The 6-foot, 2-inch, 24-year-old sprint specialist from Florida has already won two gold medals in the 2016 Games in the 4×100 freestyle — where he raced with Phelps — and the 4 x 100 medley, and this time will take on the 50- and 100-meter freestyle and the 100-meter butterfly. Without Phelps to contend with, Dressel is expected to medal in all these events.

Now a married man — he and fellow swimmer Meghan Haila tied the knot in February — Dressel also has a strong social media presence. He started a YouTube channel in 2011 deconstructing his swims, and his black Labrador Jane, the Water Dog, has become a star in her own right on Instagram. But despite all his success in the sport, Dressel has also come forward with the anxiety he experiences before races and his discomfort with media coverage of him and his place in the sport.

Nevin Harrison trains near Lake Lanier Olympic Park. Brynn Anderson/AP

Nevin Harrison, Team USA, Canoe Sprint

Forget curling — how about canoe sprint, a sport, sometime called flat-water racing, in which athletes race canoes or kayaks on calm water.

Nevin Harrison, a 19-year-old from Seattle, will be among those taking in the event in its Olympics debut — and it will also mark the first time the U.S. will be sending the same number of female athletes to the Games as men, thanks to the addition of women’s canoe, which only became a world championship event in 2010. She actually snagged the 200-meter world title at just 17 years of age, setting her up as the gold medal favorite in Tokyo in a sport usually dominated by the Europeans.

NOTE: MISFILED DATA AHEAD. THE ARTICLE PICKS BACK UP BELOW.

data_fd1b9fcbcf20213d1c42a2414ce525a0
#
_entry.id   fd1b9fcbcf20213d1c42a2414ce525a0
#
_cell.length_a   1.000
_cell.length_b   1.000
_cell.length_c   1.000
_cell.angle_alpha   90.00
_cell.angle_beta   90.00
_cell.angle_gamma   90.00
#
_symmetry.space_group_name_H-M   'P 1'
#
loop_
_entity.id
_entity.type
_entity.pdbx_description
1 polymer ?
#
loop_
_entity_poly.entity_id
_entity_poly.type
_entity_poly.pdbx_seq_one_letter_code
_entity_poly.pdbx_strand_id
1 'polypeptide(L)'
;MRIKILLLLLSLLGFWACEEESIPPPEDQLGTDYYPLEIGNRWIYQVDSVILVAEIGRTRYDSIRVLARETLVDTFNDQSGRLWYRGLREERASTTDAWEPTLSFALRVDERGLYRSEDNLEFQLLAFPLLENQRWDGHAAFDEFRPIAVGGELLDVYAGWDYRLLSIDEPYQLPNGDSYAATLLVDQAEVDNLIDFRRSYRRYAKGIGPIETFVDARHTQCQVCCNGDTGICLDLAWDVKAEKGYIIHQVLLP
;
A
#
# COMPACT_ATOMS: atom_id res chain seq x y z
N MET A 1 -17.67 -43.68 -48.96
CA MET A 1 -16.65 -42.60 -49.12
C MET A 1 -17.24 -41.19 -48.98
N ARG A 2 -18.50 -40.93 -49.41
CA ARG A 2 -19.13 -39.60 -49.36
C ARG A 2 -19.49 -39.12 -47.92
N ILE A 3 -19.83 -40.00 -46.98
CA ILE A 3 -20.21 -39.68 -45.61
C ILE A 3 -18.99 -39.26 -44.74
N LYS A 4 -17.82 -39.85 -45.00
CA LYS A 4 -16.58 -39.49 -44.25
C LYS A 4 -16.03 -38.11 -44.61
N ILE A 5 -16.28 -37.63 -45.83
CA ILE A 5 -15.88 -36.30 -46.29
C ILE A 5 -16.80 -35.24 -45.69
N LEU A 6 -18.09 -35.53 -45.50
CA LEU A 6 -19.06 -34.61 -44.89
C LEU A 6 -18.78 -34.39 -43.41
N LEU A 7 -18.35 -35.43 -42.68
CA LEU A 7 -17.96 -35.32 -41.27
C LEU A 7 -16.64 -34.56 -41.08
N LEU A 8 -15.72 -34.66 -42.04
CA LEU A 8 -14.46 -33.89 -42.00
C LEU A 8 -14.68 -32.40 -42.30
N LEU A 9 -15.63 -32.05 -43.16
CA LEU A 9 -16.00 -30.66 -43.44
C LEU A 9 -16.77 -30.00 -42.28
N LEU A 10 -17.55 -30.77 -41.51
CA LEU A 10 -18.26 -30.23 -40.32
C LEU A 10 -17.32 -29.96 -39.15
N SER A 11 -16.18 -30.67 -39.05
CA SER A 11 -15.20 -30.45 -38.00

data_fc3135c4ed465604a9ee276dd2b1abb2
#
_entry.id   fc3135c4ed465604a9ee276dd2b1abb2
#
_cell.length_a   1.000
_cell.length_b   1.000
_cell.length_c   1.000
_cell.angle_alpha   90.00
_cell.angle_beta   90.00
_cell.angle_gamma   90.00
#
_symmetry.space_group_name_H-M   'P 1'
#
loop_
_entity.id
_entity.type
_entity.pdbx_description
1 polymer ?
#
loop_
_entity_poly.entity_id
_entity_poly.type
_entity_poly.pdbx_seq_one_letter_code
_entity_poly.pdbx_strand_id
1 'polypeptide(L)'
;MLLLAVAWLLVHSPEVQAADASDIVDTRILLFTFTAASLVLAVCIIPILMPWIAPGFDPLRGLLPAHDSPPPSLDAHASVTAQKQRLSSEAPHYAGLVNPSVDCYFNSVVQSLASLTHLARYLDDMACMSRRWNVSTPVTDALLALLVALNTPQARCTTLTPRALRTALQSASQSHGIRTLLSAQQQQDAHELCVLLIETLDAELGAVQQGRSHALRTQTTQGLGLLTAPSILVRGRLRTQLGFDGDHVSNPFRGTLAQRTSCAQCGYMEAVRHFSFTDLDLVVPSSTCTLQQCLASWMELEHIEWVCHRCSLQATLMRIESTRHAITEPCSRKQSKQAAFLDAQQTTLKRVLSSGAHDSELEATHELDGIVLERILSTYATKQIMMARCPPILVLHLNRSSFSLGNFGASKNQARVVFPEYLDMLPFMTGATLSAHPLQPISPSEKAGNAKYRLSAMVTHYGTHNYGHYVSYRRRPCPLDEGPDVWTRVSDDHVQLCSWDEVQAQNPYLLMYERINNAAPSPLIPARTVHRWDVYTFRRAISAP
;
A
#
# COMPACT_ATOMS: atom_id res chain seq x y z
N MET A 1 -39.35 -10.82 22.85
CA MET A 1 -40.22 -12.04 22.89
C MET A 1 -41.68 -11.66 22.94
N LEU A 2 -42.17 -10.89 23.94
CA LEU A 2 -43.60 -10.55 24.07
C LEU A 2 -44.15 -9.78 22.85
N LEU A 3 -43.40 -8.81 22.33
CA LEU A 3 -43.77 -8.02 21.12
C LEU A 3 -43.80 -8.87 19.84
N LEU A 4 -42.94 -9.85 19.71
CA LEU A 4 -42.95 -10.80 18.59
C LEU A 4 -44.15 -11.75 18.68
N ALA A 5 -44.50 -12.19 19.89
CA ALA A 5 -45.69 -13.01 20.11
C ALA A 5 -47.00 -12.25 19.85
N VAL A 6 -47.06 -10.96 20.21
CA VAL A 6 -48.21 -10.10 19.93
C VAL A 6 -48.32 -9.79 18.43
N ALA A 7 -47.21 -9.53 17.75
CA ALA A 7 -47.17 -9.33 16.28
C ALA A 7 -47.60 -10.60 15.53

Her journey to the top of the sport started on a lark when hip dysplasia kept her from participating in her first love, track and field. But in a summer camp outside Seattle, a counselor suggested she try racing a canoe. Once she learned how to stay in the boat, it became clear that she was a natural. And while she has admitted that her win in Hungary in the world championships three years ago was a shock, she’s eager to show the world that U.S. women have a place in the sport as well.